Researchers develop new tool for predicting ovarian cancer. Ovarian cancer can be a tricky disease to detect. Its late discovery often means that it’s far more deadly than it might have been had it been found earlier. A group of researchers found a way to aggregate key data to determine how likely a finding in a woman’s abdomen is to be a cyst or a cancer. “The metric uses a combination of patient information, blood test results and ultrasound scans to predict the malignancy, type and stage of the cancer.” The tool isn’t just important for staging cancer: “It’s very important to get the pre-operative diagnosis right. If it isn’t right, the patient might have a more extensive operation than they need, for example having an ovary removed unnecessarily. That ovary removal could be a critical issue for young women in terms of fertility.” Earlier detection and better operations could shift women towards earlier stage cancer, where survival is 90%. (BBC)

When losing weight, it doesn’t matter how fast you do it. You might have heard that losing weight gradually helps you keep off the pounds, but a new study out this week has found that slow or fast, it doesn’t make much of a difference. “Despite its austerity, the extreme diet worked better for more people than the gradual diet, according to the study. Among the volunteers who made it to the end of the weight-loss portion of the study, 81% of those on the rapid plan lost at least 12.5% of their body weight. For volunteers on the gradual diet, only 62% achieved the same goal.” Despite the weight loss, gradual dieters saw better improvements in hip and waist circumference. The researchers then followed up three years later to see whether participants had regained the weight. “The net result after more than three years: Those who followed the gradual diet ended up losing 0.44 pounds more, on average, than those who followed the rapid diet.” (LA Times)

How Breakfast Changes Your Brain

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People tend to fall into one of two camps when it comes to breakfast: those who eat it and those who don’t. While some in the latter camp staunchly deny the need for breakfast, others may skip it for lack of time or energy to make it or to save a few calories. A new study out this week has found that skipping breakfast is a bad way to save calories since doing so may increase your cravings for food later in the day. Read more  »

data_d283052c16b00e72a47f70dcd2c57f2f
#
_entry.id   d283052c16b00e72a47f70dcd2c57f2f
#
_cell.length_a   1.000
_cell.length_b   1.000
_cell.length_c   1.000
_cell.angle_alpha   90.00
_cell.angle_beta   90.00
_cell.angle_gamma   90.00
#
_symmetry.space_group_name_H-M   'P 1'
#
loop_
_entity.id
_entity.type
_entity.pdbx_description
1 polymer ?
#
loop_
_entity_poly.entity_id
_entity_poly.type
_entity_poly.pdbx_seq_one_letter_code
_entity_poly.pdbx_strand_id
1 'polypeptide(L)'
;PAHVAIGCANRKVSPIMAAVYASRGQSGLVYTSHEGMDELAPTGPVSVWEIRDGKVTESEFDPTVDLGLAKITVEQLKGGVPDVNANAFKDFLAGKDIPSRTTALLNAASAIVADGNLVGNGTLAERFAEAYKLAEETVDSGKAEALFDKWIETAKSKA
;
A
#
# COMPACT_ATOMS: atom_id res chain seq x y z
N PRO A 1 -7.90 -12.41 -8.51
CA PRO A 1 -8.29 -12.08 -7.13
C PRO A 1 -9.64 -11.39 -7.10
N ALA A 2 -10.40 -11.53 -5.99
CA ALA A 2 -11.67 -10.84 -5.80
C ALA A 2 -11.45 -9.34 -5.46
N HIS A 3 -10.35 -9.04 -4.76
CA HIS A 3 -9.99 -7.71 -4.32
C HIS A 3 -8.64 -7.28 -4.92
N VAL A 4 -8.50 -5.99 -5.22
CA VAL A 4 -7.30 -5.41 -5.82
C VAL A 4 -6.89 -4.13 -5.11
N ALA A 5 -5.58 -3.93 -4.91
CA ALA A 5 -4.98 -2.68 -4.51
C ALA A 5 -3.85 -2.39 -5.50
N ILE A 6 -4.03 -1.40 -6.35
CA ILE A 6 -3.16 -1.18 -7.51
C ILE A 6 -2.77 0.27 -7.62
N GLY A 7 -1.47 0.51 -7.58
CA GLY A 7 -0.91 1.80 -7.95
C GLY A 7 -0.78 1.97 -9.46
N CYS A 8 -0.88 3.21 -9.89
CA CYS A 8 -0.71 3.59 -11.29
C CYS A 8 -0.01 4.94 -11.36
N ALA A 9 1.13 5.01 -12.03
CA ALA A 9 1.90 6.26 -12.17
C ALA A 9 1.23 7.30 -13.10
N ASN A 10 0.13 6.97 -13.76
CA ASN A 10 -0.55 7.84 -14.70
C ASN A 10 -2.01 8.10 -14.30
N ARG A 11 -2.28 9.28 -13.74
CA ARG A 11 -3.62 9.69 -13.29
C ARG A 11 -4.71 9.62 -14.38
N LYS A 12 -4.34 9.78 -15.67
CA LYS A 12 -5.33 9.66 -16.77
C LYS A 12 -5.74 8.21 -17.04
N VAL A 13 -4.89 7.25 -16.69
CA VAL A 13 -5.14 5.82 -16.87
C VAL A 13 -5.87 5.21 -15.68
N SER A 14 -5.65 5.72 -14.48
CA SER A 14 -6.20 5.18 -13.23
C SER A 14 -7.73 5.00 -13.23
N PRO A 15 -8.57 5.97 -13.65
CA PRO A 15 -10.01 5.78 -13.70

Today’s Headlines: Smelling Skin, Typing and Poop Pills

Smell is sensed by more than your nose. While the nose has long been thought to be the main receptor for molecules wafting through the air, it turns out other organs may be doing some sniffing. “Over the last decade or so, scientists have discovered that odor receptors are not solely confined to the nose, but found throughout body where they play a pivotal role in a host of physiological functions.” Now researchers have found that skin is highly sensitive to smells in the air. “More than 15 of the olfactory receptors that exist in the nose are also found in human skin cells. Not only that, but exposing one of these receptors (colorfully named OR2AT4) to a synthetic sandalwood odor known as Sandalore sets off a cascade of molecular signals that appears to induce healing in injured tissue.” Skin abrasions bathed in the scent of Sandalore healed 30% faster than those without the smell, which the researchers say “could lead to cosmetic products for aging skin and to new treatments to promote recovery after physical trauma.” (NYT)

Typing on that touch screen may be hurting your shoulders. We all love our digital devices, but the changes in daily activities they’ve brought may not all be for the better. A study has found that typing on a tablet keyboard for long periods of time could cause chronic shoulder issues. “The small study found touch screen, or virtual, keyboards, which lack a feedback mechanism indicating a key has been pressed, require less typing force and finger-muscle activity than conventional keyboards. But tablet users must keep their fingers hovering above the keyboard to avoid accidentally activating the keys. That can lead to prolonged static loading in the shoulders, a form of muscle exertion caused by not moving.” In having to hold one’s hands floating above the keyboard, the forearms seemed to do less work, but shoulders end up doing more. Over time, that could lead to shoulder issues. (Fox)